Everyone’s a little bit right.

In terms of historical American norms, it’s been normal to Do It All at an upper-middle level, it’s been normal to have (white OR black, native-born OR immigrant) domestic help to do it, it’s been normal to be a college mom, it’s been normal to not be one.  The difficulty is that these groups of women have been co-existing every step of the way. So teasing out how to take the good and ditch the bad from our ancestresses is a delicate and sticky business.

In Dune, 3% was the critical-mass number to terraform Arrakis into a human-friendly planet instead of a total-desert one.  That’s often about the right number for tails to wag social-norm dogs in American society, too.

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Introducing civic natalism

“The early 20th century was the summit of civilization and human accomplishment.”

I think there is a good argument to be made for that statement. However, that is not quite what this post is about.

It’s about the worldview I’ve adopted as I’ve come to appreciate and learn more about that era of human history, a mere century or so ago. I discussed the idea that this blog was a way to work out an alternative to Rod Dreher’s Benedict Option, and now I think I’ve got a grasp on what that alternative is.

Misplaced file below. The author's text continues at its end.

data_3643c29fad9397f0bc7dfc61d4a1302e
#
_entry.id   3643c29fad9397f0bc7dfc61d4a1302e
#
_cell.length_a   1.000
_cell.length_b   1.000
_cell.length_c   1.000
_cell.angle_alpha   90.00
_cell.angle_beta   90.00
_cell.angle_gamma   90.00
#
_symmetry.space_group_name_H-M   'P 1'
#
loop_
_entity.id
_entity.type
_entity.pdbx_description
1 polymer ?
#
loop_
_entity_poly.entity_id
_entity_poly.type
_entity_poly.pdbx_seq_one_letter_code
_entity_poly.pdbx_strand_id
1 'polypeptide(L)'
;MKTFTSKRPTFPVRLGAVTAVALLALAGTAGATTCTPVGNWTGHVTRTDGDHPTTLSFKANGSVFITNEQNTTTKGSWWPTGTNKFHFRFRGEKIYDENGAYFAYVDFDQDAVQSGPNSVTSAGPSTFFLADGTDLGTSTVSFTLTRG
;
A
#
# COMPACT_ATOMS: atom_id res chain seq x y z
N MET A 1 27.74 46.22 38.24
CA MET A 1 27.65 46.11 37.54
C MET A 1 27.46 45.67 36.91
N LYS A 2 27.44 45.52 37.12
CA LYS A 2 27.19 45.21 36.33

Civic natalism.

This post is just an introduction to the phrase as concept.  Civic natalism was what a surprising number of Americans had a century ago, but it was an effect.  We can look at what they had access to that we don’t have now and the goal is to find out how we can have those things in a modern society.  Theirs was atomized and global, too, they were the vanguard of globalism.  Natalism also is about more than just maxing your pregnancy numbers, it’s about making it possible for motherhood to be something fully human, so women don’t want to reject the natural outcome of marital intimacy.

They had the following:

  • Large casual labor pool, particularly of women.  This means that there were maids and nannies and cooks, but it means so much more than that.  It means that you could pay people to do a lot of normal things and lend occasional assistance.
  • No commuting. The commuting was, mostly, the long-distance travel type, which human societies have developed a lot of tools to deal with.  It typically wasn’t the hurry up and wait tension that daily commuting tends to put onto people.  It is very possible to reduce commuting, but a deeper analysis of commuting patterns with an eye towards family improvement and cohesion is needed.
  • Rational autonomy for children. This means society is structured so that children take as much responsibility for themselves as possible, appropriate to their age.
  • Advocacy for feminine leisure.